Friday, June 22, 2007 06/22/07-America and Columbus

In today's excerpt--a young America struggles with its name, and, in need of a non-British hero after the scourge of King George III and the Revolutionary War, America resurrects the forgotten Christopher Columbus:

"Considerable thought was given in early Congresses to the possibility of renaming the country. From the start, many people recognized that United States of America was unsatisfactory. For one thing, it allowed no convenient adjectival form. A citizen would have to be either a United Statesian or some other such clumsy locution, or an American, thereby arrogating to ourselves a title that belonged equally to the inhabitants of some three dozen other nations on two continents. Several alternatives were actively considered--Columbia, Appalachia, Alleghania, Freedonia or Fredonia (whose denizens would be called Freeds or Fredes)--but none mustered sufficient support to displace the existing name.

"United States of Columbia was a somewhat unexpected suggestion, since for most of the previous 250 years Christopher Columbus had been virtually forgotten in America. His Spanish associations had made him somewhat suspect to the British, who preferred to see the glory of North American discovery go to John Cabot. Not until after the Revolutionary War, when Americans began casting around for heroes unconnected with the British Monarchy, was the name Columbus resurrected, generally in the more elegant Latinized form Columbia, and his memory generously imbued with the spirit of grit and independent fortitude that wasn't altogether merited.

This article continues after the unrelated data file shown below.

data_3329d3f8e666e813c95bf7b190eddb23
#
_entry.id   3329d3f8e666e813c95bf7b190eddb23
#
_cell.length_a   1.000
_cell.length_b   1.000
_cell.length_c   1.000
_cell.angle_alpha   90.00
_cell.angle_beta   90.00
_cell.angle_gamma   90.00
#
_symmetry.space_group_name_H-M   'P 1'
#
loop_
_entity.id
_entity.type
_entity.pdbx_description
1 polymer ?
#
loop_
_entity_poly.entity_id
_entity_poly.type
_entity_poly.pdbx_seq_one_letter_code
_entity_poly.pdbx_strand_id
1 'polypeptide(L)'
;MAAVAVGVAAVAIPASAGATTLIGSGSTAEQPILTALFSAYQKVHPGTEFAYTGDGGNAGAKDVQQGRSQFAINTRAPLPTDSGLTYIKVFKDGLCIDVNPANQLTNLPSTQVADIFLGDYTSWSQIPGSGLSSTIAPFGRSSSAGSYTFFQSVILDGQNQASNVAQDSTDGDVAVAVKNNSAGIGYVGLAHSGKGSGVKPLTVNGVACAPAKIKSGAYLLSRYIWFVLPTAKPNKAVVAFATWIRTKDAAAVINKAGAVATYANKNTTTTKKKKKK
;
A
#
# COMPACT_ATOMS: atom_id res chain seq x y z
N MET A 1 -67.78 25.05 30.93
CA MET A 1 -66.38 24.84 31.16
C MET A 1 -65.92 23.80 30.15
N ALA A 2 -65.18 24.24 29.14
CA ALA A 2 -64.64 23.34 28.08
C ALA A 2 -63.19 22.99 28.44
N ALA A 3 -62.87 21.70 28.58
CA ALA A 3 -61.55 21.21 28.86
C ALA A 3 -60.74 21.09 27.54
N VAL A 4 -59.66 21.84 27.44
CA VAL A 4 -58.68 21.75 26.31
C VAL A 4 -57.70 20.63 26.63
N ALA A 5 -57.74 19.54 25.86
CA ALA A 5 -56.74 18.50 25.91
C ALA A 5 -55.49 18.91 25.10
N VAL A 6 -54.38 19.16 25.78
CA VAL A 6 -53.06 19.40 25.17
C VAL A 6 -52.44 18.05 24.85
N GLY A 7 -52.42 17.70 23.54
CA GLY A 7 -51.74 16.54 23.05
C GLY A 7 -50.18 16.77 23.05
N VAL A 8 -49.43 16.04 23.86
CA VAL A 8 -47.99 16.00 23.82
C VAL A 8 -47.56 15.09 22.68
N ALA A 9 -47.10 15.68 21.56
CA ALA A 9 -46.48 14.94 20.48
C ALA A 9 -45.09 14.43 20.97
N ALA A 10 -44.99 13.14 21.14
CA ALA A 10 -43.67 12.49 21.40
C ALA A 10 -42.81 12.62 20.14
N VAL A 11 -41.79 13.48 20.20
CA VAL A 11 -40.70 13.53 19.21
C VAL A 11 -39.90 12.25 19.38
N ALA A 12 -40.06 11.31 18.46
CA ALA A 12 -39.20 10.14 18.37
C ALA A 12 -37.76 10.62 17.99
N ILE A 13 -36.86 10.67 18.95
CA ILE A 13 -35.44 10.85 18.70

"The semi-deification of Columbus began with a few references in epic poems, and soon communities and institutions were falling all over themselves to create new names in his honor. In 1784, King's College in New York became Columbia College, and two years later, South Carolina chose Columbia as the name for its capital. In 1791, an American captain on a ship named Columbia claimed a vast tract of the Northwest for the young country and dubbed it Columbia. (It later became the states of Washington, Oregon, and Idaho, though the original name lives on north of the border in British Columbia.) Journals, clubs, and institutes ... were named for the great explorer. The song 'Hail Columbia' dates from 1798.

"After this encouraging start, Columbus's life was given a kick into the higher realms of myth by Washington Irving's ambitious, if resplendently inaccurate, History of the Life and Voyages of Christopher Columbus, which came out in 1828 and was a phenomenal best-seller in America, Europe, and Latin America throughout the nineteenth century."

Bill Bryson, Made in America, Perennial, 1995, 59-61.


Post a Comment

<< Home